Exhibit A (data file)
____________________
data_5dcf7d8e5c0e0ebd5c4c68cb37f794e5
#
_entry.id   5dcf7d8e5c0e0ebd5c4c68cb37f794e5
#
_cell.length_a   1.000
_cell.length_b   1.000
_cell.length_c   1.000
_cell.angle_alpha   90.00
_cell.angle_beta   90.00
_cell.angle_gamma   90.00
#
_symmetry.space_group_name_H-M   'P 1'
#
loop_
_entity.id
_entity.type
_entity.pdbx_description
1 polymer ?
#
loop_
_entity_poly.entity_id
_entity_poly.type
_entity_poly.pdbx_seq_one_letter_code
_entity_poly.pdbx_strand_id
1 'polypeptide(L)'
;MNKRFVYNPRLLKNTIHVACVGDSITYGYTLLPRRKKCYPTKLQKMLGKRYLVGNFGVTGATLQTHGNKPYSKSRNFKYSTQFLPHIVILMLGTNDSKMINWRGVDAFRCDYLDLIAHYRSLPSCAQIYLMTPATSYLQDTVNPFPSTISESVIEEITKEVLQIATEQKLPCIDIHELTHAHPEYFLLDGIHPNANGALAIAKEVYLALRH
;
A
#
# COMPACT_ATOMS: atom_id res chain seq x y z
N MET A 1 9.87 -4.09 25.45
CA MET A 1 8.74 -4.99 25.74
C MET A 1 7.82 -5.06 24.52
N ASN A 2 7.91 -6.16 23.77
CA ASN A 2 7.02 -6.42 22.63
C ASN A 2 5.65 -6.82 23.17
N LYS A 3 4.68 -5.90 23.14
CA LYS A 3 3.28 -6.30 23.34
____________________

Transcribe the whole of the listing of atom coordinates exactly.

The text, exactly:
data_5dcf7d8e5c0e0ebd5c4c68cb37f794e5
#
_entry.id   5dcf7d8e5c0e0ebd5c4c68cb37f794e5
#
_cell.length_a   1.000
_cell.length_b   1.000
_cell.length_c   1.000
_cell.angle_alpha   90.00
_cell.angle_beta   90.00
_cell.angle_gamma   90.00
#
_symmetry.space_group_name_H-M   'P 1'
#
loop_
_entity.id
_entity.type
_entity.pdbx_description
1 polymer ?
#
loop_
_entity_poly.entity_id
_entity_poly.type
_entity_poly.pdbx_seq_one_letter_code
_entity_poly.pdbx_strand_id
1 'polypeptide(L)'
;MNKRFVYNPRLLKNTIHVACVGDSITYGYTLLPRRKKCYPTKLQKMLGKRYLVGNFGVTGATLQTHGNKPYSKSRNFKYSTQFLPHIVILMLGTNDSKMINWRGVDAFRCDYLDLIAHYRSLPSCAQIYLMTPATSYLQDTVNPFPSTISESVIEEITKEVLQIATEQKLPCIDIHELTHAHPEYFLLDGIHPNANGALAIAKEVYLALRH
;
A
#
# COMPACT_ATOMS: atom_id res chain seq x y z
N MET A 1 9.87 -4.09 25.45
CA MET A 1 8.74 -4.99 25.74
C MET A 1 7.82 -5.06 24.52
N ASN A 2 7.91 -6.16 23.77
CA ASN A 2 7.02 -6.42 22.63
C ASN A 2 5.65 -6.82 23.17
N LYS A 3 4.68 -5.90 23.14
CA LYS A 3 3.28 -6.30 23.34